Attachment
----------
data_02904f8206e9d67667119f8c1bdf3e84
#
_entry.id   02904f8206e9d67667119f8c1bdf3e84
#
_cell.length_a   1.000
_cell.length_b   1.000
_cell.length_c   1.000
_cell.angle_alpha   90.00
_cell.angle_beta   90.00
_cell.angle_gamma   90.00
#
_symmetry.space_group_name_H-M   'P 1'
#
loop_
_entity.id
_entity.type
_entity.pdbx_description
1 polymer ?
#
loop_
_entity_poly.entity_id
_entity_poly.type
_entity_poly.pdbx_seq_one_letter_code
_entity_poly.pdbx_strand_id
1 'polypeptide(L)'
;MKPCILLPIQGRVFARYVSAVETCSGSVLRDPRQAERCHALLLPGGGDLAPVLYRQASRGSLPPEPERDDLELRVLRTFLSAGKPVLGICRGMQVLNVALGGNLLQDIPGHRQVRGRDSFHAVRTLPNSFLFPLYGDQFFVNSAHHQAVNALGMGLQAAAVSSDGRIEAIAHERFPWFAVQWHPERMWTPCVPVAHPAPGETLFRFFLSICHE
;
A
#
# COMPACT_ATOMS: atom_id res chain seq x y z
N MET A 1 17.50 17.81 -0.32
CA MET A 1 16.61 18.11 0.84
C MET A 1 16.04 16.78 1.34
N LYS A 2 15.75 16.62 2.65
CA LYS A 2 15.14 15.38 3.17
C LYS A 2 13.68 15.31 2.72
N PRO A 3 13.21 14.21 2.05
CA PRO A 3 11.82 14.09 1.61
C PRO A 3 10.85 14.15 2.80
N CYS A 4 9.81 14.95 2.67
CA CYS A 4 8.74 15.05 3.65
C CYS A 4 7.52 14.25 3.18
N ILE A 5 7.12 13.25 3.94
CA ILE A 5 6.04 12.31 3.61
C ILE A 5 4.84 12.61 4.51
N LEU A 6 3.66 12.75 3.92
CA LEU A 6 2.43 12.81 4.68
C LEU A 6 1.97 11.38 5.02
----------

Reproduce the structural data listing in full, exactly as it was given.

data_02904f8206e9d67667119f8c1bdf3e84
#
_entry.id   02904f8206e9d67667119f8c1bdf3e84
#
_cell.length_a   1.000
_cell.length_b   1.000
_cell.length_c   1.000
_cell.angle_alpha   90.00
_cell.angle_beta   90.00
_cell.angle_gamma   90.00
#
_symmetry.space_group_name_H-M   'P 1'
#
loop_
_entity.id
_entity.type
_entity.pdbx_description
1 polymer ?
#
loop_
_entity_poly.entity_id
_entity_poly.type
_entity_poly.pdbx_seq_one_letter_code
_entity_poly.pdbx_strand_id
1 'polypeptide(L)'
;MKPCILLPIQGRVFARYVSAVETCSGSVLRDPRQAERCHALLLPGGGDLAPVLYRQASRGSLPPEPERDDLELRVLRTFLSAGKPVLGICRGMQVLNVALGGNLLQDIPGHRQVRGRDSFHAVRTLPNSFLFPLYGDQFFVNSAHHQAVNALGMGLQAAAVSSDGRIEAIAHERFPWFAVQWHPERMWTPCVPVAHPAPGETLFRFFLSICHE
;
A
#
# COMPACT_ATOMS: atom_id res chain seq x y z
N MET A 1 17.50 17.81 -0.32
CA MET A 1 16.61 18.11 0.84
C MET A 1 16.04 16.78 1.34
N LYS A 2 15.75 16.62 2.65
CA LYS A 2 15.14 15.38 3.17
C LYS A 2 13.68 15.31 2.72
N PRO A 3 13.21 14.21 2.05
CA PRO A 3 11.82 14.09 1.61
C PRO A 3 10.85 14.15 2.80
N CYS A 4 9.81 14.95 2.67
CA CYS A 4 8.74 15.05 3.65
C CYS A 4 7.52 14.25 3.18
N ILE A 5 7.12 13.25 3.94
CA ILE A 5 6.04 12.31 3.61
C ILE A 5 4.84 12.61 4.51
N LEU A 6 3.66 12.75 3.92
CA LEU A 6 2.43 12.81 4.68
C LEU A 6 1.97 11.38 5.02